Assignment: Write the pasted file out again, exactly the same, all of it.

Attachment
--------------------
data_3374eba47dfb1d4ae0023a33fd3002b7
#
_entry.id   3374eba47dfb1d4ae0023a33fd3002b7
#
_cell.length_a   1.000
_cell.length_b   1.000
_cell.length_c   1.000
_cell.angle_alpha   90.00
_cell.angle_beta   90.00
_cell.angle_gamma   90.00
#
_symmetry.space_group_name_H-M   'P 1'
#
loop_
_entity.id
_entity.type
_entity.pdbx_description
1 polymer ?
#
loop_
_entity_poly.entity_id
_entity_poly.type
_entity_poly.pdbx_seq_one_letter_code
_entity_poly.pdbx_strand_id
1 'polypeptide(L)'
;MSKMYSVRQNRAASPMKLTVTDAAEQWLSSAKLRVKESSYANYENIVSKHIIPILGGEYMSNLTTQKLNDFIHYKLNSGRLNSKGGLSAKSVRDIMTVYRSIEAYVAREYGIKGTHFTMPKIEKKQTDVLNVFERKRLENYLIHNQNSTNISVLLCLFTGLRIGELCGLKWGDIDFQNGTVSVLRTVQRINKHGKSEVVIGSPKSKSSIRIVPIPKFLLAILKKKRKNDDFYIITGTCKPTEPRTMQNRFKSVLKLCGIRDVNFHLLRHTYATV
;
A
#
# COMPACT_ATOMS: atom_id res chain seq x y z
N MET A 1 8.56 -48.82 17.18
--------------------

data_3374eba47dfb1d4ae0023a33fd3002b7
#
_entry.id   3374eba47dfb1d4ae0023a33fd3002b7
#
_cell.length_a   1.000
_cell.length_b   1.000
_cell.length_c   1.000
_cell.angle_alpha   90.00
_cell.angle_beta   90.00
_cell.angle_gamma   90.00
#
_symmetry.space_group_name_H-M   'P 1'
#
loop_
_entity.id
_entity.type
_entity.pdbx_description
1 polymer ?
#
loop_
_entity_poly.entity_id
_entity_poly.type
_entity_poly.pdbx_seq_one_letter_code
_entity_poly.pdbx_strand_id
1 'polypeptide(L)'
;MSKMYSVRQNRAASPMKLTVTDAAEQWLSSAKLRVKESSYANYENIVSKHIIPILGGEYMSNLTTQKLNDFIHYKLNSGRLNSKGGLSAKSVRDIMTVYRSIEAYVAREYGIKGTHFTMPKIEKKQTDVLNVFERKRLENYLIHNQNSTNISVLLCLFTGLRIGELCGLKWGDIDFQNGTVSVLRTVQRINKHGKSEVVIGSPKSKSSIRIVPIPKFLLAILKKKRKNDDFYIITGTCKPTEPRTMQNRFKSVLKLCGIRDVNFHLLRHTYATV
;
A
#
# COMPACT_ATOMS: atom_id res chain seq x y z
N MET A 1 8.56 -48.82 17.18